When heated, ammonium chloride decomposes into ammonia and hydrogen chloride. The visible effect of this reaction is that the compound appears to sublimate into a gaseous state. When the gases cool, they crystallize into their original state: solid ammonium chloride.
Ammonium chloride is called sal ammoniac when found in nature. It forms near burning coal dumps and on volcanic rocks when gaseous ammonia and hydrogen chloride cool and crystallize. Laboratory-produced ammonium chloride does not use this process; instead, ammonia and hydrogen chloride or hydrochloric acid are combined directly.
Ammonium chloride is soluble in water and is slightly acidic in solution. In addition to its water solubility, it is soluble in ammonia, acetone, alcohol and hydrazine. It is an odorless solid that does not melt.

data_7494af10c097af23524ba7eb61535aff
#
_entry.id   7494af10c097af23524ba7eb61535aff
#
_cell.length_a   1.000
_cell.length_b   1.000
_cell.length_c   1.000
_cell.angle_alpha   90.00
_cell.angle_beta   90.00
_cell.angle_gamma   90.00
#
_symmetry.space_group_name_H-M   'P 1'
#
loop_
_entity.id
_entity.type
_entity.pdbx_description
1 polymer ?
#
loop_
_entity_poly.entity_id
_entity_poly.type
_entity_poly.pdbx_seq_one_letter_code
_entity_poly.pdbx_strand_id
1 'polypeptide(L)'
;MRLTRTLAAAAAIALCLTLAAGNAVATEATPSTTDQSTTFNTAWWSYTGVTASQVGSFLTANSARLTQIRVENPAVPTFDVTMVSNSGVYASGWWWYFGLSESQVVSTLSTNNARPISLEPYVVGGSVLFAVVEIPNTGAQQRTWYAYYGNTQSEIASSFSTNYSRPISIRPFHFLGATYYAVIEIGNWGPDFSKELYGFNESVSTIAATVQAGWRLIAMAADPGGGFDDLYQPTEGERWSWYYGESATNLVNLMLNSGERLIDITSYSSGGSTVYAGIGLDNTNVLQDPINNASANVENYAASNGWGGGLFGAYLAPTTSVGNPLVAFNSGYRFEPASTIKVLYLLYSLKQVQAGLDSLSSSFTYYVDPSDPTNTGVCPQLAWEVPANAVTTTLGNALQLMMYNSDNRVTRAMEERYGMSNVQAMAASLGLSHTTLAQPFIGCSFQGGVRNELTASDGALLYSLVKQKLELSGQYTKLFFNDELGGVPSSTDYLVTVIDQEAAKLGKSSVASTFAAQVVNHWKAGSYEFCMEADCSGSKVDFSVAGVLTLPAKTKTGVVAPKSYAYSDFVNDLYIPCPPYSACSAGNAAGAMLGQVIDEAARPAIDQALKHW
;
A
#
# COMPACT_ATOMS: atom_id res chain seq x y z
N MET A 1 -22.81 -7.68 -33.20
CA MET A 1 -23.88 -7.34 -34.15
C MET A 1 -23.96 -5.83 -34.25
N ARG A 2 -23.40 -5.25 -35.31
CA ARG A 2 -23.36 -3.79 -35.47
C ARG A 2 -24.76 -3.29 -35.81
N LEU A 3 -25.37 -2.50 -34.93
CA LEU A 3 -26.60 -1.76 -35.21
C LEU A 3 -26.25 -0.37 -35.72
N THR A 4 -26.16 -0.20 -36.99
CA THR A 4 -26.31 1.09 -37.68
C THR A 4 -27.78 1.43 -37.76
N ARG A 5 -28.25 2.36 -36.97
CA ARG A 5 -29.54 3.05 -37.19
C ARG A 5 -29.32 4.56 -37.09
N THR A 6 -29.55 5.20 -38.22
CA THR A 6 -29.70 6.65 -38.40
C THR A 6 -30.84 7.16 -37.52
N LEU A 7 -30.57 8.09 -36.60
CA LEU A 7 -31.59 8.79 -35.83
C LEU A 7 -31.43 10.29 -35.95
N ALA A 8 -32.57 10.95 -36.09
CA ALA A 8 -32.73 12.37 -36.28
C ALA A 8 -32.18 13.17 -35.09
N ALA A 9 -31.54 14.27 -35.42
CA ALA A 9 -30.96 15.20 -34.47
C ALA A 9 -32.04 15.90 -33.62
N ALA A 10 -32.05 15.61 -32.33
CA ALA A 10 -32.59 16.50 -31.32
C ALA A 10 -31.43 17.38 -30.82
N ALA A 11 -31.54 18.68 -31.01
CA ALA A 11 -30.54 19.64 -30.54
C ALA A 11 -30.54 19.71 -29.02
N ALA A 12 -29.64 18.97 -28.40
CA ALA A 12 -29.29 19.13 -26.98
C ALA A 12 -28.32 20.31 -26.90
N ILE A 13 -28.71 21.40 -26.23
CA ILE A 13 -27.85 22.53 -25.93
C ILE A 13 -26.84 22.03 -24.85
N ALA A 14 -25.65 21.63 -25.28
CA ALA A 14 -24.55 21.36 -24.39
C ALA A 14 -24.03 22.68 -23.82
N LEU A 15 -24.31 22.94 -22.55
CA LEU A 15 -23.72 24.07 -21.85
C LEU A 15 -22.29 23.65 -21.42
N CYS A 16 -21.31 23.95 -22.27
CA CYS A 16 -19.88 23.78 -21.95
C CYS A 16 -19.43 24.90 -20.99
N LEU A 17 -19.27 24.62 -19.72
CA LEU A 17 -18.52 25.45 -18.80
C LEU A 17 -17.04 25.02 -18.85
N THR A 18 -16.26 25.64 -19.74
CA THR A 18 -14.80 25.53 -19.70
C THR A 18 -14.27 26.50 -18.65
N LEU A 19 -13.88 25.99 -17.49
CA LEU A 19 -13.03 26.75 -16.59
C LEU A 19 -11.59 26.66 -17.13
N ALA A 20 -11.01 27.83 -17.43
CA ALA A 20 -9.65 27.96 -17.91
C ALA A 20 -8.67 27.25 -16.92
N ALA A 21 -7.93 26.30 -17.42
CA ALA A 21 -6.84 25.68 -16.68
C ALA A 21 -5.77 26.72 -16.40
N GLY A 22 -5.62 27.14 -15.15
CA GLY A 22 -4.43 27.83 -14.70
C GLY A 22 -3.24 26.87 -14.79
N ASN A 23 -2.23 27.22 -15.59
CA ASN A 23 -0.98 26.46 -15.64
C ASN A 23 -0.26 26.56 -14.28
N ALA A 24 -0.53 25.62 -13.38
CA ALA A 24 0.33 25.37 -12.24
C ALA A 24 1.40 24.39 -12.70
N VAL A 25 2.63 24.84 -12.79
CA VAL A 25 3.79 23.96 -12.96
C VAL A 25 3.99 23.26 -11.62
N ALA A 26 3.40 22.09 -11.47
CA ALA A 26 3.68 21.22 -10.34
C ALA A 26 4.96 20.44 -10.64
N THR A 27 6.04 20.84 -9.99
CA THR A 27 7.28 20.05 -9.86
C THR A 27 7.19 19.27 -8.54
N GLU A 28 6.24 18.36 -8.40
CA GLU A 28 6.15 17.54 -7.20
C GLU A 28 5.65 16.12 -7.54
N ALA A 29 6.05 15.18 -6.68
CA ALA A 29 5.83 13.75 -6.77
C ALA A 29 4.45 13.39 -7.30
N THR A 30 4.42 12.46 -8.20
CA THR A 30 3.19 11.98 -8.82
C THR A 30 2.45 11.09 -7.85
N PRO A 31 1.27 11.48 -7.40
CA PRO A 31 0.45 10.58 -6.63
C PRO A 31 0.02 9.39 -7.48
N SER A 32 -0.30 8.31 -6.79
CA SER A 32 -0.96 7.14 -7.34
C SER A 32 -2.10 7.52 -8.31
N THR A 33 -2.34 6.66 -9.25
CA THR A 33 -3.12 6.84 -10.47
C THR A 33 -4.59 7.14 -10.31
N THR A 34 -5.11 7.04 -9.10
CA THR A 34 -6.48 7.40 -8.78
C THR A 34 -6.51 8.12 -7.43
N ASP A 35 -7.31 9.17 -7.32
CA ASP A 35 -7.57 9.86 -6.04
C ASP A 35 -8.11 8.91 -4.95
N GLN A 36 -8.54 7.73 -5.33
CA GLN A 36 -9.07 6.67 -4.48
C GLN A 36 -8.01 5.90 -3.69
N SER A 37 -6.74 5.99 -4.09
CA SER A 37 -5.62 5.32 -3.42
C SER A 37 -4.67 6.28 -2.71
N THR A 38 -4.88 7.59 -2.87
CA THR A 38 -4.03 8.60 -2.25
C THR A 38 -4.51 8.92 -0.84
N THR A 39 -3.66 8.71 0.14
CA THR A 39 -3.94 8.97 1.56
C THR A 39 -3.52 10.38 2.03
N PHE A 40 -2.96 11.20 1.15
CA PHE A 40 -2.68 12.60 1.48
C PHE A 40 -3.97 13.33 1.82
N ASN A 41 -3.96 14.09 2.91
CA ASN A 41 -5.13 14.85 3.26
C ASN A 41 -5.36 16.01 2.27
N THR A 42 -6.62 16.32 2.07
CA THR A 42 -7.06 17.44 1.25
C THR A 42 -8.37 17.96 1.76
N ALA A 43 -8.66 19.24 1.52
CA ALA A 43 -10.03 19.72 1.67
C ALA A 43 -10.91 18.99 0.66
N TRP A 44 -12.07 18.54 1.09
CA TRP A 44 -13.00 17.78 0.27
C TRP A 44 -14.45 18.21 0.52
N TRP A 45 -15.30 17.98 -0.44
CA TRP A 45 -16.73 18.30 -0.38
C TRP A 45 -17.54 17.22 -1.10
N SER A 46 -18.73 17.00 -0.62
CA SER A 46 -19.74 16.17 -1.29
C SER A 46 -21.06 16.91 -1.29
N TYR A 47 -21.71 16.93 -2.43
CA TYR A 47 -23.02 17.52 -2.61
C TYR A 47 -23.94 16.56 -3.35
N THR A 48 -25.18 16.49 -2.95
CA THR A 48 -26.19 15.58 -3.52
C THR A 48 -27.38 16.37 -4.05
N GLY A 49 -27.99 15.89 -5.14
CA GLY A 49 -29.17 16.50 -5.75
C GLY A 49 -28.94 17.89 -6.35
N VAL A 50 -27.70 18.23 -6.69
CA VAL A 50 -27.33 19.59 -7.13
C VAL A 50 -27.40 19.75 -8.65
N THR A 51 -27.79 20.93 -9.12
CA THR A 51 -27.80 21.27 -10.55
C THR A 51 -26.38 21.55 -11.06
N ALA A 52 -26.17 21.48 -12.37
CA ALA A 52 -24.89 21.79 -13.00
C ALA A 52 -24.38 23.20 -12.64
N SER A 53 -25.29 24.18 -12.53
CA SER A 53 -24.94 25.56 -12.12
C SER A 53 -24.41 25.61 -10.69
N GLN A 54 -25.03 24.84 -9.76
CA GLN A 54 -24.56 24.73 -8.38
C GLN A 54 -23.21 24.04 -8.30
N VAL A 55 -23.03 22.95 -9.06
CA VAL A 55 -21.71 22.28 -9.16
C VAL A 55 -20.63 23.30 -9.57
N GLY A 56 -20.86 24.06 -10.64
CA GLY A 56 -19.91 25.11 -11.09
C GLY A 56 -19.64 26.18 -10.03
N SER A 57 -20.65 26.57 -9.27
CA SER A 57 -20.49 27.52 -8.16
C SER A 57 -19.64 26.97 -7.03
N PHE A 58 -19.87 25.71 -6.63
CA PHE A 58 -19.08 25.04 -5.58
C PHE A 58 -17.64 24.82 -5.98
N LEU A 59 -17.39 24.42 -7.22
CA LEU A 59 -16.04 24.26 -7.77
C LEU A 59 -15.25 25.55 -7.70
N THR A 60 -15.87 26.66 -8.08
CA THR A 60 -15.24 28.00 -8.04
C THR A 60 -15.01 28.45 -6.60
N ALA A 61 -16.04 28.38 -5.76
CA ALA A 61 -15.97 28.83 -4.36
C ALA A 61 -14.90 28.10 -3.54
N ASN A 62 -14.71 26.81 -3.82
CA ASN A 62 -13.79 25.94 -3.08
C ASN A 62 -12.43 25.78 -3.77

Its primary commercial use is in fertilizer, particularly as a rice fertilizer in Japan. It is also used in metalwork as a soldering flux, in cough medicines as an expectorant, in fireworks to enhance blue and green colors, and as a food additive. When used as a food additive, ammonium chloride is labeled as 'sal ammoniac' or additive E510. It is approved as a baking additive and a liquorice flavoring. E510 is used as an acidity regulator, flavour enhancer and as a nutrient for yeast in yeast-fermented products such as bread.